Earlier this evening, I was fortunate to listen to a talk -organised by the Ad Club of Hyderabad-by Mr Tarun Chauhan, President of Lowe Lintas-speaking on the "Importance of Cultural Context in India".
Tarun began with a background about the diversity within India, and the complexities involved in communicating to a potential consumer, especially in the recent past with the divide between the rural & urban customer disappearing-thanks to the penetration of the mobile technologies through out India. Almost 'half of India' is aged below 32 years, and so appealing to the youth, Tarun questioned the futility of marketeers trying to position their product to a homogeneous segment of people. He followed it up with some of the outstanding pieces of advertising campaigns in the recent past that sealed the concept of 'cultural context'. Eg The 'Jago Re' awakening campaign for product one consumes as one wakes up, the concepts of numbers and education in the "what an Idea Sirji' campaign, apart from the Camlin Permanent Marker and ICICI Prudential selling insurance-a product category which is usually sold more than anyone buying it!!
As I drove back, I was reflecting if these cultural contexts were relevant in recruitment too!! Was there any difference in the way companies hired in India-compared to the global practices? I usually try to 'set expectations' when I talk to my overseas clients-when they want to embark into the subcontinent.
Here are a few I can relate to, offhand, topics that come to my mind as I key in...and not necessarily in any order of importance!!
1. Title Consciousness.
(Am not sure if it has got to do with the colonial hangover or not!!) There is a huge premium given on the designation of the roles in India-as there is a lot of social status attached to the title. I have advised several of my MNC clients to change the title from a "Sales Representative-India" to "General Manager-Sales" if the role was to have a countrywide responsibility to introduce their products /services in India. The visiting card simply had more weight :-)!! And one can easily get through the clutter of hierarchy and meet a senior management decision maker-with a fancier designation!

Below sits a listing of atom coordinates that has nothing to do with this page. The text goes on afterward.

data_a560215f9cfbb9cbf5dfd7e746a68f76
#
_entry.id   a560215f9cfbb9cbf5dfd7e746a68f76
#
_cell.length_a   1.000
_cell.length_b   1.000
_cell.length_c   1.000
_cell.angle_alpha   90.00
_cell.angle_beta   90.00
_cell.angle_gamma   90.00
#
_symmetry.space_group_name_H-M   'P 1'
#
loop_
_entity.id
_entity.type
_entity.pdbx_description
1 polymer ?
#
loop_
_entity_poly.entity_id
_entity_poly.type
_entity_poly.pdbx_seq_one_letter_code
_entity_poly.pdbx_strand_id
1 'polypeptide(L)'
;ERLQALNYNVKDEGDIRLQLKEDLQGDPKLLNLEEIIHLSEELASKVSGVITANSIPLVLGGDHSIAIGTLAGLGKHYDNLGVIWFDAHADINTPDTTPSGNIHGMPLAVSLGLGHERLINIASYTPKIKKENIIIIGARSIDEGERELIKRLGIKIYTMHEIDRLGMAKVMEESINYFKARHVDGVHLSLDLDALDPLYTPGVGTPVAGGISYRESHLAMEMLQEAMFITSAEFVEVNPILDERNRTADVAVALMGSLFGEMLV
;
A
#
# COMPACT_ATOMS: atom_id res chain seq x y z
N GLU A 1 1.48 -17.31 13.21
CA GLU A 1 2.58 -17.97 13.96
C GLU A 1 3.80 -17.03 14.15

2. Employment vs Contract.
Elsewhere in the west, one has been used to seeing several life cycles of recession and industrial boom. Perhaps it has also got to do with the fact that most developed economies provide social security to their citizens- and so people are used to the fact that one can get 'laid off' from work a few times in one's career!!
In India, it is almost a social stigma -the connotation is that people get laid off -for reasons of 'personal incompetency' more than a 'system failure'. While abroad, there are a lot of professionals who are 'independent contractors', here in India, only the 'permanent' employees have secure jobs! Those in contract-aren't as 'valuable' as those who hold permanent jobs!!
3. An intimate decision
Seeking a job in India-at least in the middle and senior management levels, is a very sensitive and intimate decision. Most professionals do not like to be 'known looking for jobs' as it indicates that one is either 'not doing too well at his/her job' or being 'asked to leave' and is often ridiculed for 'not being able to even hold on to his job. As a result, job boards aren't as effective while looking for senior talent-as much as it is for entry /junior level management.
4. Social acceptance of secure jobs
In an earlier blog post, I had indicated the reluctance of professionals embracing 'entrepreneurship' as the social acceptance of a MNC job or the assurance of security in a Government job is much higher. The dowry or the 'bargaining prowess' in the marriage market is in itself a good indicator of the stability that is associated with it!
Even today I saw a tweet from a young lady acquaintance of mine-a person who had picked up a Master's degree from the US and returned, to 'follow her heart' and work in a NGO Sector, wondering aloud how she could convince her relations about her career plans :)!!
May be I am wrong!! There are an increasing number of double income wage earners in India. Moonlighting or freelance positions may be soon accepted. I am not sure if a 'sabbatical' is considered as a considered decision of 'choice'....
I shall be glad to have your observations!